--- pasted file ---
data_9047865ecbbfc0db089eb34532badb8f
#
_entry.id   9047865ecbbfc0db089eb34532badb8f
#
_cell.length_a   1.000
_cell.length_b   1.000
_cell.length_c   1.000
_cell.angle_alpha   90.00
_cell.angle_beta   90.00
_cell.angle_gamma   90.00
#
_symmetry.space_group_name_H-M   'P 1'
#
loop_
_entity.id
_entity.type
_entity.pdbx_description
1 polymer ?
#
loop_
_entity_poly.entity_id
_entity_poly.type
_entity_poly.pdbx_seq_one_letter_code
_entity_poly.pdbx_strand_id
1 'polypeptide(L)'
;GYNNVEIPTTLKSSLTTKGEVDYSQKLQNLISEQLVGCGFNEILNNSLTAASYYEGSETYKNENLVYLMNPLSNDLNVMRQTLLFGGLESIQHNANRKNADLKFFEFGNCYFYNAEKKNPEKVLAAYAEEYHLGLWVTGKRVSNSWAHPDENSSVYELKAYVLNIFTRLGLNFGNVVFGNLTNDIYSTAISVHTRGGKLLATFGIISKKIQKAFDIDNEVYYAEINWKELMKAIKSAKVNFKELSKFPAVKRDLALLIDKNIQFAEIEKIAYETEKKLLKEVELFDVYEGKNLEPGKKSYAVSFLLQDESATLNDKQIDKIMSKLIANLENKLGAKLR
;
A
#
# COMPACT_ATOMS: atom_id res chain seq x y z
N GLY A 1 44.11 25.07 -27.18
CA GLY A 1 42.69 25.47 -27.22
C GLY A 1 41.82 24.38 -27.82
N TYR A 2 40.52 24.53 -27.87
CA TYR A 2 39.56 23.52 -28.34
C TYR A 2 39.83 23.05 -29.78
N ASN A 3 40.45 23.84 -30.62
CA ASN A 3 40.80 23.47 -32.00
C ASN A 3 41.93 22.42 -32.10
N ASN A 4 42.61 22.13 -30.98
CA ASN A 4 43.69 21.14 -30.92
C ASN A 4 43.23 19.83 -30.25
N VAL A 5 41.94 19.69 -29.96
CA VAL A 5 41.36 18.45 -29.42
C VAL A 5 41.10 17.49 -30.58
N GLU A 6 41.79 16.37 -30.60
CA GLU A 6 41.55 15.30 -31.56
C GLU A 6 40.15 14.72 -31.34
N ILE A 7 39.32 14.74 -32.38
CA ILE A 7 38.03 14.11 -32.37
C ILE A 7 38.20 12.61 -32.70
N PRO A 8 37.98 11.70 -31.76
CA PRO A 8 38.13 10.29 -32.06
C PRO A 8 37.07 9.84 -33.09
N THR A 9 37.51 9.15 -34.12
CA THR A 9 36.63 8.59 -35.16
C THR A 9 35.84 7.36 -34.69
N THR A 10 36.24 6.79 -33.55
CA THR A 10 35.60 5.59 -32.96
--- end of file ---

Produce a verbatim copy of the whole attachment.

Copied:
data_9047865ecbbfc0db089eb34532badb8f
#
_entry.id   9047865ecbbfc0db089eb34532badb8f
#
_cell.length_a   1.000
_cell.length_b   1.000
_cell.length_c   1.000
_cell.angle_alpha   90.00
_cell.angle_beta   90.00
_cell.angle_gamma   90.00
#
_symmetry.space_group_name_H-M   'P 1'
#
loop_
_entity.id
_entity.type
_entity.pdbx_description
1 polymer ?
#
loop_
_entity_poly.entity_id
_entity_poly.type
_entity_poly.pdbx_seq_one_letter_code
_entity_poly.pdbx_strand_id
1 'polypeptide(L)'
;GYNNVEIPTTLKSSLTTKGEVDYSQKLQNLISEQLVGCGFNEILNNSLTAASYYEGSETYKNENLVYLMNPLSNDLNVMRQTLLFGGLESIQHNANRKNADLKFFEFGNCYFYNAEKKNPEKVLAAYAEEYHLGLWVTGKRVSNSWAHPDENSSVYELKAYVLNIFTRLGLNFGNVVFGNLTNDIYSTAISVHTRGGKLLATFGIISKKIQKAFDIDNEVYYAEINWKELMKAIKSAKVNFKELSKFPAVKRDLALLIDKNIQFAEIEKIAYETEKKLLKEVELFDVYEGKNLEPGKKSYAVSFLLQDESATLNDKQIDKIMSKLIANLENKLGAKLR
;
A
#
# COMPACT_ATOMS: atom_id res chain seq x y z
N GLY A 1 44.11 25.07 -27.18
CA GLY A 1 42.69 25.47 -27.22
C GLY A 1 41.82 24.38 -27.82
N TYR A 2 40.52 24.53 -27.87
CA TYR A 2 39.56 23.52 -28.34
C TYR A 2 39.83 23.05 -29.78
N ASN A 3 40.45 23.84 -30.62
CA ASN A 3 40.80 23.47 -32.00
C ASN A 3 41.93 22.42 -32.10
N ASN A 4 42.61 22.13 -30.98
CA ASN A 4 43.69 21.14 -30.92
C ASN A 4 43.23 19.83 -30.25
N VAL A 5 41.94 19.69 -29.96
CA VAL A 5 41.36 18.45 -29.42
C VAL A 5 41.10 17.49 -30.58
N GLU A 6 41.79 16.37 -30.60
CA GLU A 6 41.55 15.30 -31.56
C GLU A 6 40.15 14.72 -31.34
N ILE A 7 39.32 14.74 -32.38
CA ILE A 7 38.03 14.11 -32.37
C ILE A 7 38.20 12.61 -32.70
N PRO A 8 37.98 11.70 -31.76
CA PRO A 8 38.13 10.29 -32.06
C PRO A 8 37.07 9.84 -33.09
N THR A 9 37.51 9.15 -34.12
CA THR A 9 36.63 8.59 -35.16
C THR A 9 35.84 7.36 -34.69
N THR A 10 36.24 6.79 -33.55
CA THR A 10 35.60 5.59 -32.96